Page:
About the same time at the end of the 1980s, moving into the beginning of the 1990s, two thought leaders wrote books on influence and power. They were journalist Hedrick Smith and public affairs player Robert Dilenschneider. Those books got people thinking: Hmmm, maybe I can get into that game. Most recently there's been an update on the influence and power scene with Mark Leibovich's "This Town." The best-seller remains in the 400-ranking on Amazon.com.
But, after two brutal recessions in the 21st century, some of us are shrugging our shoulders. We're deciding that maybe influence and power aren't worth the energy needed to be continually funneled into it. Just the special events, ranging dinner parties to the fundraisers, are enough to leave little time over for actual tasks one might enjoy doing.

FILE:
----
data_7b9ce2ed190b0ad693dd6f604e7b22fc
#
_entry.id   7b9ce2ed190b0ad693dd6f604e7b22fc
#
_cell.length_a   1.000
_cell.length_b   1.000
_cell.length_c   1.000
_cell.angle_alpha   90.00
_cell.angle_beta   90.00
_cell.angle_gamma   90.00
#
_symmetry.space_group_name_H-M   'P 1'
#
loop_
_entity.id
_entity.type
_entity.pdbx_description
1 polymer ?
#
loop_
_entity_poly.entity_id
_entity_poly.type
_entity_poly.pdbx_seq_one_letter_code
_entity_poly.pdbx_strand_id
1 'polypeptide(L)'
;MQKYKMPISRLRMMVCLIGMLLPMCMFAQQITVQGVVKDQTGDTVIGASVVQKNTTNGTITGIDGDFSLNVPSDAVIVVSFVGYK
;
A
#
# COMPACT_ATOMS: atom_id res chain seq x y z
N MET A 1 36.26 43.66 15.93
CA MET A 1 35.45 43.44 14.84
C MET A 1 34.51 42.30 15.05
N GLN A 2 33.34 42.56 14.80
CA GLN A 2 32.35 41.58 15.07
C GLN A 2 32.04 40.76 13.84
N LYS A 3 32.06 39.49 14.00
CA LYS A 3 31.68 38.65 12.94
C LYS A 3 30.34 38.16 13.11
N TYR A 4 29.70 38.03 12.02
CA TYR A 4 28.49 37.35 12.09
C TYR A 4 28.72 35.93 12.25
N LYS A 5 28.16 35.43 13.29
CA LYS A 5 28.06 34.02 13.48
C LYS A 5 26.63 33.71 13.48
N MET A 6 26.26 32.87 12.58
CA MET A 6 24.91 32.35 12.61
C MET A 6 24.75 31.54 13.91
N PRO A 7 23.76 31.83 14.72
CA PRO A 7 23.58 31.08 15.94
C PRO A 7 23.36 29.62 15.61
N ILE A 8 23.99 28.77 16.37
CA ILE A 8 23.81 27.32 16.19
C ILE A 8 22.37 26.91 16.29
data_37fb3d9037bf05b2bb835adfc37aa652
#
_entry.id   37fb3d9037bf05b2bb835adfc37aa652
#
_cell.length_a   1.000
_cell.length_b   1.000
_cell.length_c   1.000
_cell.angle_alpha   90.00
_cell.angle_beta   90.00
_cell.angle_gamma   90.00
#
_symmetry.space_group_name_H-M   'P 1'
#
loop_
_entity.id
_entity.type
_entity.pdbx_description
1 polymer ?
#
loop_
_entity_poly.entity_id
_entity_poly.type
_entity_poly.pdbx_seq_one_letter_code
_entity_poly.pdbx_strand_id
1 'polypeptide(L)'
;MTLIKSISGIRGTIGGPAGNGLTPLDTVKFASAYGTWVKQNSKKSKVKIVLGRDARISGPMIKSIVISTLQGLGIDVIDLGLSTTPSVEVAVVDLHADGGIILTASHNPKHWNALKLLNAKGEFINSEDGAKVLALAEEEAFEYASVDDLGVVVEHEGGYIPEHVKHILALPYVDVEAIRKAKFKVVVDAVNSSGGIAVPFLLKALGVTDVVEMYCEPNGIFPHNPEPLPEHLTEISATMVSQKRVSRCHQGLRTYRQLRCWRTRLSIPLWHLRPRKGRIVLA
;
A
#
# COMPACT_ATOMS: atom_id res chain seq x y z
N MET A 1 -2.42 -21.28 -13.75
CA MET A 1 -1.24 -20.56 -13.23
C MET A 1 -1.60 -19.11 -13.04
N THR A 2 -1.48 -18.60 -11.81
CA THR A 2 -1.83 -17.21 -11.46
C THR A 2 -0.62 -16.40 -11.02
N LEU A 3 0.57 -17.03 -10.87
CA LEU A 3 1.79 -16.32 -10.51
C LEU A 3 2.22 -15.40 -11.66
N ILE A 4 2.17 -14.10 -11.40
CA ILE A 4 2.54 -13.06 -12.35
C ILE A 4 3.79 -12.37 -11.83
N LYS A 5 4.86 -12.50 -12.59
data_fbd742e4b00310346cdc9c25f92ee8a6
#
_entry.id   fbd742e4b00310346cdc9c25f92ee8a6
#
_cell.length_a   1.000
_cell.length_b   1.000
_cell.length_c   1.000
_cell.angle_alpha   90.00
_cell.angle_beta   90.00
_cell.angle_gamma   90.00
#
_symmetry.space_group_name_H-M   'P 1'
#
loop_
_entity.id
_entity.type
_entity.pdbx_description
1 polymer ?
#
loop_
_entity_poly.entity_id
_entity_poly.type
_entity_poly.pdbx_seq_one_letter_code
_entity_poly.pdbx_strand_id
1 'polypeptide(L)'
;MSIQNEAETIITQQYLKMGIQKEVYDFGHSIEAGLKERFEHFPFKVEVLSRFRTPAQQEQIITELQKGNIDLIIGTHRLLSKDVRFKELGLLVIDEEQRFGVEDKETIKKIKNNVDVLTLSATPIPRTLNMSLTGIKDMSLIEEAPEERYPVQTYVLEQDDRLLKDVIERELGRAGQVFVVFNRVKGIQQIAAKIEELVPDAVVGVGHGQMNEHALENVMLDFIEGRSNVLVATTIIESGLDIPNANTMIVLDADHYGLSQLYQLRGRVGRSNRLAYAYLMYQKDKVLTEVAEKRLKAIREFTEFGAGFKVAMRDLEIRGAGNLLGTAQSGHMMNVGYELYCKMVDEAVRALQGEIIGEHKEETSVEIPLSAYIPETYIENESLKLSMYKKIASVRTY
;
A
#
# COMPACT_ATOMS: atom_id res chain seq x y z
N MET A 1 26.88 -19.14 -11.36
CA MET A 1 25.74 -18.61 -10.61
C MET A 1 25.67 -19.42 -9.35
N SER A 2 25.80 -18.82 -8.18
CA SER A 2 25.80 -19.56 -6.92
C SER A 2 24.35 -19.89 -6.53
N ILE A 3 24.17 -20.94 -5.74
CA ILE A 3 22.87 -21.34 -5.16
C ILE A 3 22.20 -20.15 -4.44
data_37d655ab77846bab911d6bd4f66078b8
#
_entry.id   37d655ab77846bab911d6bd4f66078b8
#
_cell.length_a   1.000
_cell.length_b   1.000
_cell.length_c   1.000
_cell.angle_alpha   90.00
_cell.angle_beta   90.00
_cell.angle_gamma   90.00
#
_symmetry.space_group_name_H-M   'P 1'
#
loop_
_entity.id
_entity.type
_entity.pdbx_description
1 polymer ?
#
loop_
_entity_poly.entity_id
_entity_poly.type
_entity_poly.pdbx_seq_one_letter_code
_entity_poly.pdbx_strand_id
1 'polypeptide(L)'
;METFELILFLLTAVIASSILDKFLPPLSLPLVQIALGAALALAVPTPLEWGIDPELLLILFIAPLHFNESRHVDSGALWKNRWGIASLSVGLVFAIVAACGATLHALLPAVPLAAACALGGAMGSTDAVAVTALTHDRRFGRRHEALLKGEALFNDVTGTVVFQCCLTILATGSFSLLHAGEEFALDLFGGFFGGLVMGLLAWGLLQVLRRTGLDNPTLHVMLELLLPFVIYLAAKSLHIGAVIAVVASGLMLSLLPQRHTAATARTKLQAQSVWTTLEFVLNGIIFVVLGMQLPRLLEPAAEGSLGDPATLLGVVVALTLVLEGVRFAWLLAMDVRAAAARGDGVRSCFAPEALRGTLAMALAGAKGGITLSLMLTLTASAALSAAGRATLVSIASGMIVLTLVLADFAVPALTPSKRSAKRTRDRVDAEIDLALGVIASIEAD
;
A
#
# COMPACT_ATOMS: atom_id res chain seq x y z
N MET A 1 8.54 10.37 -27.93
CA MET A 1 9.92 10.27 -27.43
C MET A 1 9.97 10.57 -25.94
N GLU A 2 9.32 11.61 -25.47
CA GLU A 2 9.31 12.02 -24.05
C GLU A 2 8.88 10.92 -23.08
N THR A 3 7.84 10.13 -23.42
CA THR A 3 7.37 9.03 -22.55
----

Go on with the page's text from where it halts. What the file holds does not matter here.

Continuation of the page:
Money, with no influence or power attached, seems to be what more of us are opting for. Take selling used cars. More middle class folks are stuck in the $50,000 bracket and can only afford a used car. They will buy from those they trust, who allow iffy credit without a penalty, and are there post-sale if problems arise. The owners and salespeople in used cars are making a very good living. No one is approaching them to run for mayor. And they want it just that way.
A sign of what might be changing values is the growing popularity of the tenets of Buddhism. One of the classics among the Buddhist texts is "Being Nobody, Going Nowhere" by Ayya Khema. When neighbors spot me heading toward my car in my meeting-clients outfit and Coach attache case and ask how things are going, I answer, "Enough business to pay my bills, at least right now." I blush to remember how I used to gush about the influential and powerful leaders I did assignments for.